Creating your art, putting your work out there and committing to showing up is essential for entrepreneurs building their personal brand and business empire. Gone are the days of CEOs hiding in their corner offices and leaders of growing brands being faceless and invisible on Google. The fame comes with fortune but also with a downside: online trolls.
Whitney Johns, creator of Find Your Fit with Whit, knows the process of creating a successful personal brand and the pain of being trolled on social media. Starting out in bodybuilding and as a former WBFF pro, Johns has been under the spotlight on many occasions, both physically and online. Having first not handled the pressure of showing up on stage and on social media, and her mental health suffering as a result, Johns turned the setbacks into a force for good. Now with an audience of over a million customers and supporters, Johns shares the tools that helped her turn her own life around, runs comprehensive coaching courses and creates supplements to help her clients rediscover their energy and confidence.
From first-hand experience of unprovoked troll accounts, here are Johns’s five ways to deal with online trolls, so they don’t dampen your sparkle or hinder your impact.
“Before you begin working each day, know what you’re doing to do,” advised Johns. Without a clear plan, it’s too easy to log onto social media and get sucked into a vortex of comments. “Especially as your brand grows, you will have more people to respond to and it can feel overwhelming.” Consider using a second phone or logging out of social media all together unless you’re using it intentionally.
Instead of flitting back and forth, batch your tasks. “I have ADD and which makes my time management and focus a major thorn in my side,” said Johns. Don’t let the internet steal your productivity, especially not negative comments. A final tip from Johns is to “give your logins to an assistant.” Have someone you trust manage your accounts so you can get on with doing what you do best.
Don’t feed them
“Do not engage with trolls,” warned Johns. “You cannot win.” People using the internet to antagonise other people are not happy people in themselves, so engaging in discussions with them is not worth your time. Singer James Blunt famously responded to Twitter trolls in a funny way, but that approach doesn’t work for everyone.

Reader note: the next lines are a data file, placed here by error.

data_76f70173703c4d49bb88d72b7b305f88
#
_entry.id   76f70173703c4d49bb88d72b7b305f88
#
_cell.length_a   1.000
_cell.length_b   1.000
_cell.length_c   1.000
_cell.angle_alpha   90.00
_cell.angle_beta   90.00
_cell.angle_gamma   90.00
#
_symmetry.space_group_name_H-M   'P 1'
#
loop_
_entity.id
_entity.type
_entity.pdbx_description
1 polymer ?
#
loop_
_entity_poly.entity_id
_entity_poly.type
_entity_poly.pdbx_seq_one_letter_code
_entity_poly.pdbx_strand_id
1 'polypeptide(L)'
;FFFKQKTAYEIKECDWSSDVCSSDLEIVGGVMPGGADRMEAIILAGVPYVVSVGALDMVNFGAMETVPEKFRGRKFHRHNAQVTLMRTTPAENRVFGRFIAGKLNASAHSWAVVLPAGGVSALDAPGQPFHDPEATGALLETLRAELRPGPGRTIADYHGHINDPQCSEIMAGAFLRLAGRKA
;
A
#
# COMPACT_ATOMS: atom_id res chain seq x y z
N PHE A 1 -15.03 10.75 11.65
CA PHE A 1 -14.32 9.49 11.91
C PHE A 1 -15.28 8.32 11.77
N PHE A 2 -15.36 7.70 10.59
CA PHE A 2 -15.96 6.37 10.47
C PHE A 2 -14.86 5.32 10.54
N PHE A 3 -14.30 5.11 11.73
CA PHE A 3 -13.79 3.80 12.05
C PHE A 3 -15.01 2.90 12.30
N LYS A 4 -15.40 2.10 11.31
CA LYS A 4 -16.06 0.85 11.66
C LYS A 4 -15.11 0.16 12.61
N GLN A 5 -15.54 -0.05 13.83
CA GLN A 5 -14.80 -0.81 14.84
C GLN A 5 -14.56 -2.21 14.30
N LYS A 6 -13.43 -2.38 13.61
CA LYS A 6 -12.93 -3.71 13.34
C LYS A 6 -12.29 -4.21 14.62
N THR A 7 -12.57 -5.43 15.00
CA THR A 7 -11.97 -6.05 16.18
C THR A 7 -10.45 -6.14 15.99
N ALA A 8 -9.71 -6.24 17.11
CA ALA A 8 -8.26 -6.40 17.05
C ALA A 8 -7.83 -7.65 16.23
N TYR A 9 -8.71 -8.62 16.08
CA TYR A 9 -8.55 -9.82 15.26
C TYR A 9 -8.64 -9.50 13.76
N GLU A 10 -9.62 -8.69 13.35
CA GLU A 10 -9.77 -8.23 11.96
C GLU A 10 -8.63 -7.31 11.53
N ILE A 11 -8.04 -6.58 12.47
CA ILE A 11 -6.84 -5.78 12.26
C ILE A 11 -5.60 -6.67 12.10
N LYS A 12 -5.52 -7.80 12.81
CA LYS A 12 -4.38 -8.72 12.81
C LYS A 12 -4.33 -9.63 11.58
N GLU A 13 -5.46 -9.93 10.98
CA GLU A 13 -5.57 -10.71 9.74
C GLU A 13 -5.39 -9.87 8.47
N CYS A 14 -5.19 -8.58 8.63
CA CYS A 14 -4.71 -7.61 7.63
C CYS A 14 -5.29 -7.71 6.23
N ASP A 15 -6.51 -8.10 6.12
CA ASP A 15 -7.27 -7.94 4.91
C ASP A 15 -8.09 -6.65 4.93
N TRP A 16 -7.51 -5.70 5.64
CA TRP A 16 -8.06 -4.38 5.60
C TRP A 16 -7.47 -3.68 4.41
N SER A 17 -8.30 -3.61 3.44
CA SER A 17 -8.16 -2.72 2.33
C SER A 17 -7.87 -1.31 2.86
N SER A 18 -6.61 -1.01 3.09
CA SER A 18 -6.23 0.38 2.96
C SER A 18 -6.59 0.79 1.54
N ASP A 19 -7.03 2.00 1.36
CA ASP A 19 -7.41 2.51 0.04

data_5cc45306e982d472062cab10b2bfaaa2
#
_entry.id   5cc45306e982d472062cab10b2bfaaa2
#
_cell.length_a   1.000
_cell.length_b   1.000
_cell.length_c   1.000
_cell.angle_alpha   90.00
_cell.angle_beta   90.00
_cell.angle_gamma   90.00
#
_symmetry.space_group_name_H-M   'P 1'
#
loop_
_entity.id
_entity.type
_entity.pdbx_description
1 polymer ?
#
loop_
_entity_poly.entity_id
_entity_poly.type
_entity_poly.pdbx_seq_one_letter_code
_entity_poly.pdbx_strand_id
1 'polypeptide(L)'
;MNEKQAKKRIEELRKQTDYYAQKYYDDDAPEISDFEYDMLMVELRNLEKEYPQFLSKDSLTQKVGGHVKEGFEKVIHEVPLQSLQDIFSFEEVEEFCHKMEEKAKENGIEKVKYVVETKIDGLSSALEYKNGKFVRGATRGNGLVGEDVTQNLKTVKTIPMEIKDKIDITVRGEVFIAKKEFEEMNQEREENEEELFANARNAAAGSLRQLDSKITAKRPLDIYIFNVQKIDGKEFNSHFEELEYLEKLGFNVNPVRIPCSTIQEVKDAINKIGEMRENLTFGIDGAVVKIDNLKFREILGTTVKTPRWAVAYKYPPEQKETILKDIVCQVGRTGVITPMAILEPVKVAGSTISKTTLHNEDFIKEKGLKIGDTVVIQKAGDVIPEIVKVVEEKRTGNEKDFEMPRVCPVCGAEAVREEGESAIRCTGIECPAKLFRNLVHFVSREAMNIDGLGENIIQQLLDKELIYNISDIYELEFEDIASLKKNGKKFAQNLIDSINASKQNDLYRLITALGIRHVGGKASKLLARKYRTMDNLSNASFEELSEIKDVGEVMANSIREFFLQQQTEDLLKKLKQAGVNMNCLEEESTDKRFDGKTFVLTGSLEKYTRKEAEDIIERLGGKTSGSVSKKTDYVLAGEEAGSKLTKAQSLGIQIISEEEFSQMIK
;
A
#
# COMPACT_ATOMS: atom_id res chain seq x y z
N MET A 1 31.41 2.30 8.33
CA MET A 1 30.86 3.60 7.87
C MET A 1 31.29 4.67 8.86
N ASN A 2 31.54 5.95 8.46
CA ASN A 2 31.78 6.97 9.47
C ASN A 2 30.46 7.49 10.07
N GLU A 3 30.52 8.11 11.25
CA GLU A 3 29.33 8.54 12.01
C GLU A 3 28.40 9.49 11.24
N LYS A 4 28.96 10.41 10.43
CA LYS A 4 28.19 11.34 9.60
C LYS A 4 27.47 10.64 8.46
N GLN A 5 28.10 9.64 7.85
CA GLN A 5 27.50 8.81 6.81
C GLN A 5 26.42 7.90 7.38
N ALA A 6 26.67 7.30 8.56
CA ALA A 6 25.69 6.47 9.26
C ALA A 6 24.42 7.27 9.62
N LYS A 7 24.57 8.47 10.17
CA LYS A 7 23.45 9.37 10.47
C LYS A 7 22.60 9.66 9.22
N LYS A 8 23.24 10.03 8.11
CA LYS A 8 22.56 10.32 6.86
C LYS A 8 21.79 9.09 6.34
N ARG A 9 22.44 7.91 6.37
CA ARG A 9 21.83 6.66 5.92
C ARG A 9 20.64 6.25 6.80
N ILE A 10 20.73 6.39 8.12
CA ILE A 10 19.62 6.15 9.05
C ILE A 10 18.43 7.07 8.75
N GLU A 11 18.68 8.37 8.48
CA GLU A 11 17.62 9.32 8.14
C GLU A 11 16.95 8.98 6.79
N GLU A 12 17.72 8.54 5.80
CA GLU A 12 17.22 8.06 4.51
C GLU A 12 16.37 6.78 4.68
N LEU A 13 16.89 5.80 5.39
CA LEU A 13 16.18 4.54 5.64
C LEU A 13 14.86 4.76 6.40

“It’s better to not fan the flames,” said Johns. “Because they will die down on their own.” People will get bored and move on when you don’t engage in their attacks. Don’t be afraid to block and report people so they can’t engage further, but remember you do not owe anyone a response. “If you can, set up a process that an assistant manages, so you can keep trolls out of your headspace.”
Remember your purpose
Your course or book might have hundreds of positive reviews, but chances are you will focus on that one negative one. It’s human nature to fixate on what’s bad, and respond by hiding or getting upset, but it need not be the case. “Hiding away or reacting badly stops you reaching the people who need you,” said Johns.
Instead, remember your purpose. Remember who you’re here to serve and who your work makes a huge difference for. Think of the great feedback and positive reviews you’ve received. Dig through your emails for the messages from people who are so happy you exist. When you’re on your mission, not everyone will back you, and that’s okay. Rather than trying to win the approval of everyone, be happy that not everyone will like what you’re creating and that’s okay.
Having your mission in mind will help you get perspective. As will remembering that, “negativity directed at you is not a reflection of you.” It’s a reflection of the troll. “Don’t internalize comments, don’t lose any sleep, remember that sad, miserable trolls exist and it’s not your concern.”
Getting perspective requires zooming out and remembering that this will pass. In five years, you likely won’t even remember it happened, so don’t waste energy on it now. “If something is really getting to you, think about why,” said Johns. If the comments of a stranger are getting under your skin, it might be a sign that it’s time to get perspective or do some journaling and work out what’s wrong. The strongest people don’t require others to point out their shortcomings, they work on them before anyone else can notice.
See the funny side
“If you think about it, being on the receiving end of online hate is funny,” said Johns. Someone you don’t even know is going out of their way to be unkind. They have lost all sense of perspective and humanity and directed their anger at you. How bizarre.
Instead of reacting in anger or pity, log right off and chat to a friend instead. “Talk to them about how you’re feeling, laugh together and let them remind you of your qualities.” It’s okay to want some reassurance, especially if comments directed at you have brought you down. As well as seeing the funny side, see the opportunity for growth. Ask, “how can I not let this affect my mindset, should it happen again?” Dig into the feelings and make yourself bulletproof, so you can barrel forward with your work no matter who is criticizing from afar.
There are plenty of critics and hardly any artists. Don’t let the presence of critics put you off creating your masterpieces and sharing them with the world. Block, report and get some distance. See online trolls for the sad nuisance they are, rather than believing their words or letting them get to you in any way.